New Marketing Trends

Marketing Ideas for Non-Profits and Libraries

The M Word helps librarians learn about marketing trends and ideas.

Wednesday, June 11, 2008

A new culture is emerging, will libraries be leading?

How many of you have heard the argument (or even tried to use it yourself) that people should want to use our libraries because they get free stuff - only to see it fall on deaf ears? Free stuff in our society has pretty much been on the bottom rung for most people simply because we have invested so much in placing value on status and defining status as owning/buying “the very best”. Here in New Jersey we’d do better sometimes to encourage people to donate their once read books to libraries so we could sell them for a quarter than to have those same people borrow it for free. We might be tempted to try to convince people borrowing is the green thing to do but that gets a little weak.

David Brooks of the New York Times writes about an article by Barbara Dafoe Whitehead, about the report released in May by the Commission on Thrift, For a New Thrift: Confronting the Debt Culture, that may be the first indicator that the tide will be changing. Essentially the group looked at how social norms and institutions that encourage frugality have been undermined  and those that encouraged debt and living for the moment were strengthened. resulting in the present situation we have now.  
"...  it’s one of the most important think-tank reports you’ll read this year… [he report]  also has some recommendations. First, raise public consciousness about debt the way the anti-smoking activists did with their campaign. Second, create institutions that encourage thrift. Foundations and churches could issue short-term loans to cut into the payday lenders’ business. Public and private programs could give the poor and middle class access to financial planners. Usury laws could be enforced and strengthened. Colleges could reduce credit card advertising on campus. KidSave accounts would encourage savings from a young age. The tax code should tax consumption, not income, and in the meantime, it should do more to encourage savings up and down the income ladder.

There are dozens of things that could be done. But the most important is to shift values. Franklin made it prestigious to embrace certain bourgeois virtues. Now it’s socially acceptable to undermine those virtues. It’s considered normal to play the debt game and imagine that decisions made today will have no consequences for the future."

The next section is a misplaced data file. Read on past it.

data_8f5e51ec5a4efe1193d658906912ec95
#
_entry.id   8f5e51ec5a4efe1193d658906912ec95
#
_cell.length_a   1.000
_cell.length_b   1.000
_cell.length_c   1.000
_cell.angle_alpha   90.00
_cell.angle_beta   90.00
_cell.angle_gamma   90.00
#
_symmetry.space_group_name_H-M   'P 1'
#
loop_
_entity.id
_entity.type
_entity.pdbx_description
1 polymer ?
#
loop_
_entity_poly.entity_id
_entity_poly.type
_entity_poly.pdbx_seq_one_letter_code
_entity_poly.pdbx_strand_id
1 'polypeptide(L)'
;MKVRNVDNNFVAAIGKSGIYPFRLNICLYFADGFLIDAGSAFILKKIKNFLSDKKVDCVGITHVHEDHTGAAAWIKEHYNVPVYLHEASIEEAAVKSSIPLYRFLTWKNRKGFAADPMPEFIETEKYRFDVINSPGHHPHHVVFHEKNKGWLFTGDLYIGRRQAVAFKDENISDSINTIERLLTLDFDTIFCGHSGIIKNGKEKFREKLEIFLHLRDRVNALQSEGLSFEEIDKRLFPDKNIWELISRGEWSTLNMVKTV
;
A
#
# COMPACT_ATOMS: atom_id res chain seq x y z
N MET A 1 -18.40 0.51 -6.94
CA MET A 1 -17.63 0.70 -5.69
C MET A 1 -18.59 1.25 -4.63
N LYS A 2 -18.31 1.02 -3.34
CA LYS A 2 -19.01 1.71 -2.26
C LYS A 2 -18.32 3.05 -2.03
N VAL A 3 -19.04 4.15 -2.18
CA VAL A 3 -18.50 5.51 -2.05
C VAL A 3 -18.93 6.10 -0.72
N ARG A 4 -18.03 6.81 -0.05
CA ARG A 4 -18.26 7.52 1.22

So what does this mean for libraries? Not only are we models for thrift, but we can position ourselves to be the great educators on financial literacy and do what we do best: we can offer programs on financial planning; we can create “financial savvy centers” both in our libraries and online that provide online resources, books, workshops, webcasts; we can start a series of author talks on the subject; build community around the solutions... The need for these services are inevitable, the question is, will libraries assert themselves to be the place to go for those solutions or will we sit back and allow other institutions to move ahead and take our place?

Timing is everything. 

Every marketer knows the power in being first…. Here’s an opportunity for libraries to step up and take advantage of that positioning. 


~Kathy Dempsey said...

I'm with ya, Nancy. This is an opportunity and I hope libraries don't ignore it (again)... I mean, seriously: Who knows thrift better than librarians??

In Marketing Library Services' "Ideas for Action" section I've repeatedly suggested offering financial programs. Cool thing they could: offer a storytime during the same hour so parents could leave the kids in the next room and concentrate on the finances.

I'm trying hard not to start a rant on debt here! my parents taught me the value of money and saving and NOT borrowing. and I'm furious at greed corporations for pushing the "you must have this; don't worry about the debt!" culture. better stop there...

Genbook said...

I am of a certain age, and my contemporaries and I say "when I save up to get..." whatever it is. You don't hear that anymore. Everyone is encouraged to buy and put themselves in hock forever.

Yet, people will pay for something if they see that it has value. We have no problems collecting fees from family researchers because we provide a copy/scanning service that gives them what they need when they want it. And with gasoline 4.50 a gallon at this writing there is less of a price resistance point than before.

So libraries do have a market to hit.